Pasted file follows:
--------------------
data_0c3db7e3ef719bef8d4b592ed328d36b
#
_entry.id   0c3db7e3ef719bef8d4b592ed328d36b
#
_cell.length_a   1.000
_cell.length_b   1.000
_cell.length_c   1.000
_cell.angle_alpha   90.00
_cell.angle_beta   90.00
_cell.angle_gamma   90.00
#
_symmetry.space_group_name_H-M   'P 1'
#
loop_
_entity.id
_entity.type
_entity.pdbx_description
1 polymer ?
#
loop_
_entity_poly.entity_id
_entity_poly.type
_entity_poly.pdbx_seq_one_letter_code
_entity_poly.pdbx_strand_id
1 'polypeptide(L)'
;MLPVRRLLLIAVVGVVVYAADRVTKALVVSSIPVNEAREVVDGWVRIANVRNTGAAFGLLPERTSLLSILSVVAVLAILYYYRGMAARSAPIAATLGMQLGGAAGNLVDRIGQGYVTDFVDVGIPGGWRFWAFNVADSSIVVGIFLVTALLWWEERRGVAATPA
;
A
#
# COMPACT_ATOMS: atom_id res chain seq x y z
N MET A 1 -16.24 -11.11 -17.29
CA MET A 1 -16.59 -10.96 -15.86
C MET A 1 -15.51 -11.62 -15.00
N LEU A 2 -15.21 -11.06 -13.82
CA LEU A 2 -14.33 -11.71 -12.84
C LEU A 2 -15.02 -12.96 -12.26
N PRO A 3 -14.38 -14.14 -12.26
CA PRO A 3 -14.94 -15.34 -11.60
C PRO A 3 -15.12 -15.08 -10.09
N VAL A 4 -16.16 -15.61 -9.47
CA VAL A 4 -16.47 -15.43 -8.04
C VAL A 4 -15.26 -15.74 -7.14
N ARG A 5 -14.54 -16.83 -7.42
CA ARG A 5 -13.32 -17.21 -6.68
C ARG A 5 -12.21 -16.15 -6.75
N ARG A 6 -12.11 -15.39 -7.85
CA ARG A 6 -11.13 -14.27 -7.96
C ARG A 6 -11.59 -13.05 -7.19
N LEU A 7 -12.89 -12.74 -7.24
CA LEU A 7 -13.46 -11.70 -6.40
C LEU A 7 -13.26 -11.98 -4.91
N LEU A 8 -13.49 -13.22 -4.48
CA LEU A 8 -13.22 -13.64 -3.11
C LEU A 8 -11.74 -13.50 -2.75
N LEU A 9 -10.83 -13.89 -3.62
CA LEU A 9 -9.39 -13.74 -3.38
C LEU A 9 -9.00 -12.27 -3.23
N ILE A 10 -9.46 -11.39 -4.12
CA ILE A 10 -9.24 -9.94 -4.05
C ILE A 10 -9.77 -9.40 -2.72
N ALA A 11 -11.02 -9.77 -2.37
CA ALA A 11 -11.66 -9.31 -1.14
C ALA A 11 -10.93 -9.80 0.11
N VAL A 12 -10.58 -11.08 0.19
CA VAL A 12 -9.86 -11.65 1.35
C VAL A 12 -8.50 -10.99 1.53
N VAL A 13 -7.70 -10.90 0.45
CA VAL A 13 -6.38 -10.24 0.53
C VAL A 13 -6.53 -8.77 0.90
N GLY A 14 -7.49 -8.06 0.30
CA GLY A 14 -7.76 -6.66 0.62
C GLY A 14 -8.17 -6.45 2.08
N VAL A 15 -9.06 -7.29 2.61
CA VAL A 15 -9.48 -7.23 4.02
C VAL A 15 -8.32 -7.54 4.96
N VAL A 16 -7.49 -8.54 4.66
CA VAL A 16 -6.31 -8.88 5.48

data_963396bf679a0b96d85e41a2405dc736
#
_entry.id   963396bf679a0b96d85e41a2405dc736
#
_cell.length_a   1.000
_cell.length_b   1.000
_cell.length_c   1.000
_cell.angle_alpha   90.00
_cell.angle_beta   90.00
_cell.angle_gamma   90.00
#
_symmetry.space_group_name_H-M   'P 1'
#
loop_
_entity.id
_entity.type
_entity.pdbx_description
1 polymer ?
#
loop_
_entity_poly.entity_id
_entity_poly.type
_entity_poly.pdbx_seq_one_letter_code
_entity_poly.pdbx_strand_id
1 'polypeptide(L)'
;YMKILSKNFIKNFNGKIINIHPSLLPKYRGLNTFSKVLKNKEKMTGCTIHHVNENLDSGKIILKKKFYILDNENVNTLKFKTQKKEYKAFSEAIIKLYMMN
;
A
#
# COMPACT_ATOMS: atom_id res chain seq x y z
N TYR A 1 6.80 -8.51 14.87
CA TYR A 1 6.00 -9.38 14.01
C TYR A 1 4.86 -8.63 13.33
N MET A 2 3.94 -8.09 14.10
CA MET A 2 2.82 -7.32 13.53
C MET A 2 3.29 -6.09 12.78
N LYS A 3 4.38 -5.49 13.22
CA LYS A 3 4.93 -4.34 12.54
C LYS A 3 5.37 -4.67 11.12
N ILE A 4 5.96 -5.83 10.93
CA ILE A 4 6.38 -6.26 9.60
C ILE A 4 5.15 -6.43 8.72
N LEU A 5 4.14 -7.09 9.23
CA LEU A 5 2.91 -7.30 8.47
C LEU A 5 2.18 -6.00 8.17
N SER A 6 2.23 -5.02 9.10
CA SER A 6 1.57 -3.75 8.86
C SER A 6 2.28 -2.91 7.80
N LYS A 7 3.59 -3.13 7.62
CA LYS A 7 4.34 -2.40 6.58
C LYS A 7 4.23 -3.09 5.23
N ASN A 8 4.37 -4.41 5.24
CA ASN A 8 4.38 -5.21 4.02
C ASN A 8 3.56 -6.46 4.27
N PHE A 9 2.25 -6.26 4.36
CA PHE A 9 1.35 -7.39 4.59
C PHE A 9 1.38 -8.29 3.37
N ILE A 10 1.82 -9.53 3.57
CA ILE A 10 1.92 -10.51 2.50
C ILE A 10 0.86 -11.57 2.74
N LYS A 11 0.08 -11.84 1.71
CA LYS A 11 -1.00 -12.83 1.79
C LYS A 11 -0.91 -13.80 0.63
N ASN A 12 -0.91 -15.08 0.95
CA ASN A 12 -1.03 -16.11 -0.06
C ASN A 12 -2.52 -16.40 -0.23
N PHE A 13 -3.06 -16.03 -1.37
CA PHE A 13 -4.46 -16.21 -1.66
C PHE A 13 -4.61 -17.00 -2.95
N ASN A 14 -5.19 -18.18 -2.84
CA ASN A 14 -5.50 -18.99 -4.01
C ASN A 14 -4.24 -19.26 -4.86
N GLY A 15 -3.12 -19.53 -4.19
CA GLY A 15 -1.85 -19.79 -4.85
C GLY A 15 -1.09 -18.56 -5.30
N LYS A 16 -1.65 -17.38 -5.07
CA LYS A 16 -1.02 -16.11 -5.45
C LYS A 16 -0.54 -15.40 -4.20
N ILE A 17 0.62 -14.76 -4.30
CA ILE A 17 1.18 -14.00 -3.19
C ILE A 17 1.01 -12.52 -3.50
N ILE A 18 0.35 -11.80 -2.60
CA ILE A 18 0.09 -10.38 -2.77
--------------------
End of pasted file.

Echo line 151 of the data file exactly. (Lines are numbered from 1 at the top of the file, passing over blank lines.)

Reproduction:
CA GLY A 15 -1.85 -19.79 -4.85